Inside the Main Gate of Dublin's National Botanic Garden there is a rose bush. Protectively ensconced inside a railed circular fence. Protecting this special bush from visitors who may want to snag a bloom. It's said to have been cultivated from an original forbear which was the inspiration for Thomas Moore's song "The Last Rose of Summer".
The Last Rose of Summer at the National Botanic Gradens in Dublin
Thomas Moore (1779 - 1852), often referred to as the Bard of Ireland, had visited the gardens of Jenkinstown Castle in Kilkenny and saw a late, long blooming rose. The pink flowers, or likely singular remaining flower, stirred the bard and yielded the romantic wistful lyrics and melody that are still recorded 200 years later by both traditional and classical soloists. It seems that an enterprising member of the Botanics realized the virtue of having this rose would be attractive to visitors and must have sought out the bush at Jenkinstown and taken a cutting. An early example of Irish 19th century promotion perhaps?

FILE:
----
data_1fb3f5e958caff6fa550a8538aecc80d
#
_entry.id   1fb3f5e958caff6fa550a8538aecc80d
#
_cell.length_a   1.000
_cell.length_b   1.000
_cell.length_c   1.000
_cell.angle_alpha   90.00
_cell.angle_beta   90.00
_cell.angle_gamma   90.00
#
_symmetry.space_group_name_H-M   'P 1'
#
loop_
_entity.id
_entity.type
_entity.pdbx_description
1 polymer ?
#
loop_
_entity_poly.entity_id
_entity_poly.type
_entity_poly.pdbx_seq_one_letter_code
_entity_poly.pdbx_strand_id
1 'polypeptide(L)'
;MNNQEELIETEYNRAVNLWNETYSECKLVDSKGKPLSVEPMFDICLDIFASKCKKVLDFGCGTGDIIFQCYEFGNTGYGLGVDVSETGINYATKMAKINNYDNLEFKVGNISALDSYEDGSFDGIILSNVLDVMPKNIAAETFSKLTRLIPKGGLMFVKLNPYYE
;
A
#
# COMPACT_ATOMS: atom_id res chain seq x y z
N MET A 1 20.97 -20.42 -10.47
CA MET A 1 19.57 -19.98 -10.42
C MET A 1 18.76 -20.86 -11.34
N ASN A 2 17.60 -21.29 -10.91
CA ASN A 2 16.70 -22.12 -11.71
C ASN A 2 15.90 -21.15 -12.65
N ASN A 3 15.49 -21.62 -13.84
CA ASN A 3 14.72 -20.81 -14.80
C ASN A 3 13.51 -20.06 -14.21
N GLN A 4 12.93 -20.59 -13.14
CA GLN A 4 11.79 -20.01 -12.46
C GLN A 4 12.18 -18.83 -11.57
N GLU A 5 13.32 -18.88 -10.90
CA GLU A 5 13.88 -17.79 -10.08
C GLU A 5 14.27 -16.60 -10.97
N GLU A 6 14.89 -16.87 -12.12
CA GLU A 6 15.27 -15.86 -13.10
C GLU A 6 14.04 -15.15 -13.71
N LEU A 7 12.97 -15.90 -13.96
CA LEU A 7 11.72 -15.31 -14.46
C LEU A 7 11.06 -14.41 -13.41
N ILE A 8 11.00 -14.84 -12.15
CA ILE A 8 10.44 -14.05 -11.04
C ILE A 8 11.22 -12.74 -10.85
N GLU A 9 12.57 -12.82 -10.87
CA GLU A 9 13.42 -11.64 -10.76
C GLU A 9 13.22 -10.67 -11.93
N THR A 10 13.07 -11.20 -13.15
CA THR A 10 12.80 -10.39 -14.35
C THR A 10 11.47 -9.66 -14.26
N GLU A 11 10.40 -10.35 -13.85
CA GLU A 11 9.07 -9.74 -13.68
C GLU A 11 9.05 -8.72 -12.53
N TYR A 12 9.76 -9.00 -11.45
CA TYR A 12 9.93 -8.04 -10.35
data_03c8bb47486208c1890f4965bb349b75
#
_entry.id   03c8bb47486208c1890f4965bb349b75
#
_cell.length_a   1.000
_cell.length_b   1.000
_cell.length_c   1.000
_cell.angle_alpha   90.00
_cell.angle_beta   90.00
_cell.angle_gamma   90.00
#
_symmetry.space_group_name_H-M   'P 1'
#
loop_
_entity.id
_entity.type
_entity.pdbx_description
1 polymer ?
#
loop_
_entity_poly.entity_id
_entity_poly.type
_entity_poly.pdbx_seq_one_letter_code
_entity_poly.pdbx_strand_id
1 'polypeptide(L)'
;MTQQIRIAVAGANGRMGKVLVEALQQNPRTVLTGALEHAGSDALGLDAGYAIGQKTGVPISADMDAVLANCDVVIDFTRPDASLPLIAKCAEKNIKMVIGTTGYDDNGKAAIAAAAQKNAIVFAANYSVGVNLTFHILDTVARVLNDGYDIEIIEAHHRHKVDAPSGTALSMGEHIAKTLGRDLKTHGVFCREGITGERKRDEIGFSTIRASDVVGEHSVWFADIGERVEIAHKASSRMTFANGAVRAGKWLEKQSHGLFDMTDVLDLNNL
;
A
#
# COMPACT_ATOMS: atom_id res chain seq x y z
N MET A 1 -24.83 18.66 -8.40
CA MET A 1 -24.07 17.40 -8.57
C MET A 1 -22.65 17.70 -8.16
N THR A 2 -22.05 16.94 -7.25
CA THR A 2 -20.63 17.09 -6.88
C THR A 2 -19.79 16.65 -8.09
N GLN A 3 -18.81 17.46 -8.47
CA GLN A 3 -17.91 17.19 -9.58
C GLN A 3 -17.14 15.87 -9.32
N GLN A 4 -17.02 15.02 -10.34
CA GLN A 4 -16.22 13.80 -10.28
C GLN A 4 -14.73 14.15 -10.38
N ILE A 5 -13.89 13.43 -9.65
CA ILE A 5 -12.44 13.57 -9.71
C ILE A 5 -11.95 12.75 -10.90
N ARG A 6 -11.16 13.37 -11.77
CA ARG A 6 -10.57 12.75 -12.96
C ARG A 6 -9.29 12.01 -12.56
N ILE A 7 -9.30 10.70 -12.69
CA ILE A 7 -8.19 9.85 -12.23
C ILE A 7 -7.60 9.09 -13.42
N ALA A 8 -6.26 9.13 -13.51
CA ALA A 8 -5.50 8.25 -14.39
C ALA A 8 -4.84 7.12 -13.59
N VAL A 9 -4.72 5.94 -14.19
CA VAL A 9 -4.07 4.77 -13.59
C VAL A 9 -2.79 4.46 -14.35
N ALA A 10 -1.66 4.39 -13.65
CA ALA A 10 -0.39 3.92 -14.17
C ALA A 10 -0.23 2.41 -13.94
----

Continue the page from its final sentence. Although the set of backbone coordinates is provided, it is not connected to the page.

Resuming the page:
As the story goes Dad was called upon by folks in the Botanics to rescue this bush. Cultivated roses, do not have a very long life and so periodically have to repropagated every 10 to 20 years. So when the time came to replace the deteriorating bush in the Botanics, Dad's rose growing reputation resulted in a request for assistance. Whether this rose is an actual genetic, lineal descendent of the original spotted by Thomas Moore, is a matter for conjecture.
Dublin Recording Artist Rosa Nutty
Whatever the case it yielded a beautiful song which I'm delighted that my niece, Rosa Nutty agreed to record a cappella in memory of her Grandad. This beautiful rendition is debuted in the brand new episode of The Nutty Chronicles. I'm MORE than proud and honored to showcase this beautiful rendition. Rosa is exceptionally talented and it's quite easy to see why she is one of Dublin's rising talents.
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